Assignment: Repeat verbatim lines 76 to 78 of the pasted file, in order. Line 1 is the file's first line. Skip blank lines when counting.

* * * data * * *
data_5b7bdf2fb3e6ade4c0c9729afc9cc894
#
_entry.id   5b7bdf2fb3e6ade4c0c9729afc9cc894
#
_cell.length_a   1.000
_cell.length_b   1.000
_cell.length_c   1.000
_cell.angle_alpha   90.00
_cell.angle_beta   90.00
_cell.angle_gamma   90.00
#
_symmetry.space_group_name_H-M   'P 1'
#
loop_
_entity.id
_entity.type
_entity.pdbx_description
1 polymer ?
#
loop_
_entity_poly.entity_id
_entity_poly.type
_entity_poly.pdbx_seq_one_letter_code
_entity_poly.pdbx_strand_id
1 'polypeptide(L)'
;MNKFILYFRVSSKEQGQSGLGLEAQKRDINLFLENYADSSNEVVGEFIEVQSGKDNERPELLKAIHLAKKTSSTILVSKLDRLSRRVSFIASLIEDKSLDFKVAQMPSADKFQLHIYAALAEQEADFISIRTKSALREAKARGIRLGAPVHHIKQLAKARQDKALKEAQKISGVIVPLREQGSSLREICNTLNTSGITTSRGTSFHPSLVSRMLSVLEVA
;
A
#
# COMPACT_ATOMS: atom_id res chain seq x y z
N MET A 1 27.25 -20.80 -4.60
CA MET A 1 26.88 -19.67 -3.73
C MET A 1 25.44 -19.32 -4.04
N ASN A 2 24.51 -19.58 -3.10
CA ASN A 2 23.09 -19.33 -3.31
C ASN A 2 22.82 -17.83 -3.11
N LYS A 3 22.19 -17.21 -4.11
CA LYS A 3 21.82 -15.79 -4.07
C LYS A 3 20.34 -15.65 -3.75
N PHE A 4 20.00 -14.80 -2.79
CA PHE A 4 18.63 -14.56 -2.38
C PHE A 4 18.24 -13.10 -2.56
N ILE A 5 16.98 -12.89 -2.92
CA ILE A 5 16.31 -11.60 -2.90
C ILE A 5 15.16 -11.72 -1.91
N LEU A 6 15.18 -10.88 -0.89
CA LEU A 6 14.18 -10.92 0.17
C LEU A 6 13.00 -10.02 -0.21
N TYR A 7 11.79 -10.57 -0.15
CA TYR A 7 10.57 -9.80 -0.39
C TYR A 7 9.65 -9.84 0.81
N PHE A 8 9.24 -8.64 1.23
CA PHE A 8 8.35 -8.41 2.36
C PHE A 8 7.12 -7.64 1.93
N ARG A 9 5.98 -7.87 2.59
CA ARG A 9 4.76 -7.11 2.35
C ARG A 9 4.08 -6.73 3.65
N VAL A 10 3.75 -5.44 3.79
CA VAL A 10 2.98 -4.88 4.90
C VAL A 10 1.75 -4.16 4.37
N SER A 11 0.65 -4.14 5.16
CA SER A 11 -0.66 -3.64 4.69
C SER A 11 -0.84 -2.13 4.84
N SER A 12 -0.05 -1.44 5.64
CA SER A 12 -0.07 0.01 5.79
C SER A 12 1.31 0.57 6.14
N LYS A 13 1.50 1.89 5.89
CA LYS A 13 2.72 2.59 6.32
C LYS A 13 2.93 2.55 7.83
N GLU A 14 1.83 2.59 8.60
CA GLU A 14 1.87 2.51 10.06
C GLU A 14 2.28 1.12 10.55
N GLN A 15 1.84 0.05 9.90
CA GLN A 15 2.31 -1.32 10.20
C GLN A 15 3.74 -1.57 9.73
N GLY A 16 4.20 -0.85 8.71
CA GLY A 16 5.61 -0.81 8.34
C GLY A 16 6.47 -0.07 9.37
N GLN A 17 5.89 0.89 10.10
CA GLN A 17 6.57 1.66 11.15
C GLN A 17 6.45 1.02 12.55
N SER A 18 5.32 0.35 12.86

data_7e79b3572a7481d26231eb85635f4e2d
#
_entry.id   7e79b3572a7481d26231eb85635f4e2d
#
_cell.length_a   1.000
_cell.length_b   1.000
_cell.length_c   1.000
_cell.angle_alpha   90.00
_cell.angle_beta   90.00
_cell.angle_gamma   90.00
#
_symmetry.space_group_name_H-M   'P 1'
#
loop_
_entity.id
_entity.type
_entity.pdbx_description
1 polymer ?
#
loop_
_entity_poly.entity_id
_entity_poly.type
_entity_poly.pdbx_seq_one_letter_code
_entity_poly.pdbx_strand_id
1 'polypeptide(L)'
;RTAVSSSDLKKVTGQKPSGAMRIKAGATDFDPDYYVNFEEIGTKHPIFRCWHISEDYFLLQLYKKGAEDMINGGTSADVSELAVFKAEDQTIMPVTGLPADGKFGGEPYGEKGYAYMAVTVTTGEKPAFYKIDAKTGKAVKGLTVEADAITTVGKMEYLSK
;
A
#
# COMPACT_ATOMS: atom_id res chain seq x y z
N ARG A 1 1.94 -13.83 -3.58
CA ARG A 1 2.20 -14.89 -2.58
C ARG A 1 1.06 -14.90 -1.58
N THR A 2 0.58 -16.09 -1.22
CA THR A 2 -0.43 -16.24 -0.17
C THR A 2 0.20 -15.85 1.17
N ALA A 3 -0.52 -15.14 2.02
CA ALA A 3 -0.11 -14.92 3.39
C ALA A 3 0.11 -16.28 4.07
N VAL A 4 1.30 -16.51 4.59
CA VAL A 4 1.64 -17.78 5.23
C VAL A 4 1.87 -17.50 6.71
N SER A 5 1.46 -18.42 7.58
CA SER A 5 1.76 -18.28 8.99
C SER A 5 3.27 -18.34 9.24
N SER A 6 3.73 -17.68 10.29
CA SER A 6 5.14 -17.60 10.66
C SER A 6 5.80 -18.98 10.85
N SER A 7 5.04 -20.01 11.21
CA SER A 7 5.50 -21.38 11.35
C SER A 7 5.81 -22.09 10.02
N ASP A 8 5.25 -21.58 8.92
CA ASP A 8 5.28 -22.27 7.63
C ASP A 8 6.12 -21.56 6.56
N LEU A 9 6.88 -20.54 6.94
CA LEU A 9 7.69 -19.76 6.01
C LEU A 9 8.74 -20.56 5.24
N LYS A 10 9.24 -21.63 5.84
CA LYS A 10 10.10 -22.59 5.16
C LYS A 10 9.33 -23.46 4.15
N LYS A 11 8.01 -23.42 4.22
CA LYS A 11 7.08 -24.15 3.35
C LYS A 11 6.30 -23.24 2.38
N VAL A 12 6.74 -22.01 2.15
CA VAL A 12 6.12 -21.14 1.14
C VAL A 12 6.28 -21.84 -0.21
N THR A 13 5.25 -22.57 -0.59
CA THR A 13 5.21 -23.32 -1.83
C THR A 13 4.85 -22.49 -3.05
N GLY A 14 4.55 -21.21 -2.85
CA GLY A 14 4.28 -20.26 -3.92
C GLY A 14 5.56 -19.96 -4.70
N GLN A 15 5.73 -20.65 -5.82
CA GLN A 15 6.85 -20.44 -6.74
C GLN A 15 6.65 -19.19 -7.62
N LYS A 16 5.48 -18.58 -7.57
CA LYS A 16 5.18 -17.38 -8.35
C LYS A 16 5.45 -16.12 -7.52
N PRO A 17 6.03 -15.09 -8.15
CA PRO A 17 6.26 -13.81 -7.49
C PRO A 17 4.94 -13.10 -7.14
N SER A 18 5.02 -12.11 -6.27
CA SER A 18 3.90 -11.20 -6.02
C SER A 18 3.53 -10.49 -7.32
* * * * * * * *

N GLY A 16 4.20 -0.85 8.71
CA GLY A 16 5.61 -0.81 8.34
C GLY A 16 6.47 -0.07 9.37